Even after they have been issued, our patents and any patents which we license may be challenged, narrowed, invalidated or circumvented. If our patents are invalidated or otherwise limited or will expire prior to the commercialization of our product candidates, other companies may be better able to develop products that compete with ours, which could adversely affect our competitive business position, business prospects and financial condition.

The following are examples of litigation and other adversarial proceedings or disputes that we could become a party to involving our patents or patents licensed to us:

 

 

 

we or our collaborators may initiate litigation or other proceedings against third parties to enforce our patent rights;

 

 

third parties may initiate litigation or other proceedings seeking to invalidate patents owned by or licensed to us or to obtain a declaratory judgment that their product or technology does not infringe our patents or patents licensed to us;

 

 

 

third parties may initiate opposition proceedings, post-grant review, inter partes review, or reexamination proceedings challenging the validity or scope of our patent rights, requiring us or our collaborators and/or licensors to participate in such proceedings to defend the validity and scope of our patents;

 

 

 

there may be a challenge or dispute regarding inventorship or ownership of patents currently identified as being owned by or licensed to us;

 

 

 

the USPTO may initiate an interference or derivation proceeding between patents or patent applications owned by or licensed to us and those of our competitors, requiring us or our collaborators and/or licensors to participate in an interference or derivation proceeding to determine the priority of invention, which could jeopardize our patent rights; or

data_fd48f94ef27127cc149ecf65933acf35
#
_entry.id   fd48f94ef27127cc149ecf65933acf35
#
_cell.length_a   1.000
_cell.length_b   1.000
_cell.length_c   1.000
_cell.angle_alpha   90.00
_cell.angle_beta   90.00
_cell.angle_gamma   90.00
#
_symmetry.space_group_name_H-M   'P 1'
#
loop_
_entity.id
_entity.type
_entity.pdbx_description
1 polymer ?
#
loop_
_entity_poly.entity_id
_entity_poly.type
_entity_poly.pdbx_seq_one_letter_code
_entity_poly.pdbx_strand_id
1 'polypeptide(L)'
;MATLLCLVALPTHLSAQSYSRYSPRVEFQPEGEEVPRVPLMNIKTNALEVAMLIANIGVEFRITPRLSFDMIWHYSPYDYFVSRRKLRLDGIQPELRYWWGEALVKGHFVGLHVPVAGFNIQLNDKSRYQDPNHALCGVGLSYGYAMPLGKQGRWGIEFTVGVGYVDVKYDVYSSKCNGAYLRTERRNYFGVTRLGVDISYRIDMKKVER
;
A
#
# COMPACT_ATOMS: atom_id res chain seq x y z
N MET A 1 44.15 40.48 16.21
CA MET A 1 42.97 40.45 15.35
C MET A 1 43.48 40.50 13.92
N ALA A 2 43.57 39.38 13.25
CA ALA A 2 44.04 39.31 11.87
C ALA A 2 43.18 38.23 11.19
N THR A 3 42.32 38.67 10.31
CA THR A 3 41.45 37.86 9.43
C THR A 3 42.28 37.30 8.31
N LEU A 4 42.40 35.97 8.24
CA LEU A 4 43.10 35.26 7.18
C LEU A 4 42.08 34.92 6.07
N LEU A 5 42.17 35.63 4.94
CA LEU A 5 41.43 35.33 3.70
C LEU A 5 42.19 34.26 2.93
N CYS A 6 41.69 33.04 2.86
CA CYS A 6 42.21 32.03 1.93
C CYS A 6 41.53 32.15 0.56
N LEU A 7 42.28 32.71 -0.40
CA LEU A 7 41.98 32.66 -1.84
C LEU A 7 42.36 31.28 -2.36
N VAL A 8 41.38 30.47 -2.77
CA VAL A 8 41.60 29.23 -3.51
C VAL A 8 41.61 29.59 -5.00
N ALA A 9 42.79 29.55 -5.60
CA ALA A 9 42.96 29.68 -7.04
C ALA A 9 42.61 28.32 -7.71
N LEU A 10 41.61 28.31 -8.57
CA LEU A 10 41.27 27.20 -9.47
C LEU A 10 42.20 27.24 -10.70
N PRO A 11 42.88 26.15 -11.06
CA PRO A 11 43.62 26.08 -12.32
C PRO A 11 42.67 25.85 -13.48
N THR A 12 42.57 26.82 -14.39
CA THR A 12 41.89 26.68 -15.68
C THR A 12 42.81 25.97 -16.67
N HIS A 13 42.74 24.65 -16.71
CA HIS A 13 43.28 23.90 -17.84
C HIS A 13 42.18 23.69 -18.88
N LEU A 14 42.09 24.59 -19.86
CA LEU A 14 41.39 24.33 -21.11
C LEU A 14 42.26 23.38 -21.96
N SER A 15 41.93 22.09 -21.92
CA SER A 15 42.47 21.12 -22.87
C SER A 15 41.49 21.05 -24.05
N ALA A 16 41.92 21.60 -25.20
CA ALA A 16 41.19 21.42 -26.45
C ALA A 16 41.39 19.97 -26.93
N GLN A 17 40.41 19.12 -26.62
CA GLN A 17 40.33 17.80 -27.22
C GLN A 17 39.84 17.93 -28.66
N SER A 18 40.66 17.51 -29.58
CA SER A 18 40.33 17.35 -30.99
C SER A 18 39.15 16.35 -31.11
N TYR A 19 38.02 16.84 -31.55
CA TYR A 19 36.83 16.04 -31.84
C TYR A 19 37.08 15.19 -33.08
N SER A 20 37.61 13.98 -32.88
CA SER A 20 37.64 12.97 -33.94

third parties may seek approval to market biosimilar versions of our future approved products prior to expiration of relevant patents owned by or licensed to us, requiring us to defend our patents, including by filing lawsuits alleging patent infringement.

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These lawsuits and proceedings would be costly and could affect our results of operations and divert the attention of our managerial and scientific personnel. There is a risk that a court or administrative body could decide that our patents are invalid or not infringed by a third party’s activities, or that the scope of certain issued claims must be further limited. An adverse outcome in a litigation or proceeding involving our own patents could limit our ability to assert our patents against these or other competitors, affect our ability to receive royalties or other licensing consideration from our licensees, and may curtail or preclude our ability to exclude third parties from making, using and selling similar or competitive products. An adverse outcome may also put our pending patent applications at risk of not issuing, or issuing with limited and potentially inadequate scope to cover our product candidates. The outcome following legal assertions of invalidity and unenforceability is unpredictable. With respect to the validity question, for example, we cannot be certain that there is no invalidating prior art, of which we and the patent examiner were unaware during prosecution. Additionally, it is also possible that prior art of which we are aware, but which we do not believe affects the validity or enforceability of a claim, may, nonetheless, ultimately be found by a court of law or an administrative panel to affect the validity or enforceability of a claim, for example, if a priority claim is found to be improper. If a defendant were to prevail on a legal assertion of invalidity and/or unenforceability, we could lose at least part, and perhaps all, of the patent protection on our relevant product candidates. Such a loss of patent protection could have a material adverse impact on our business.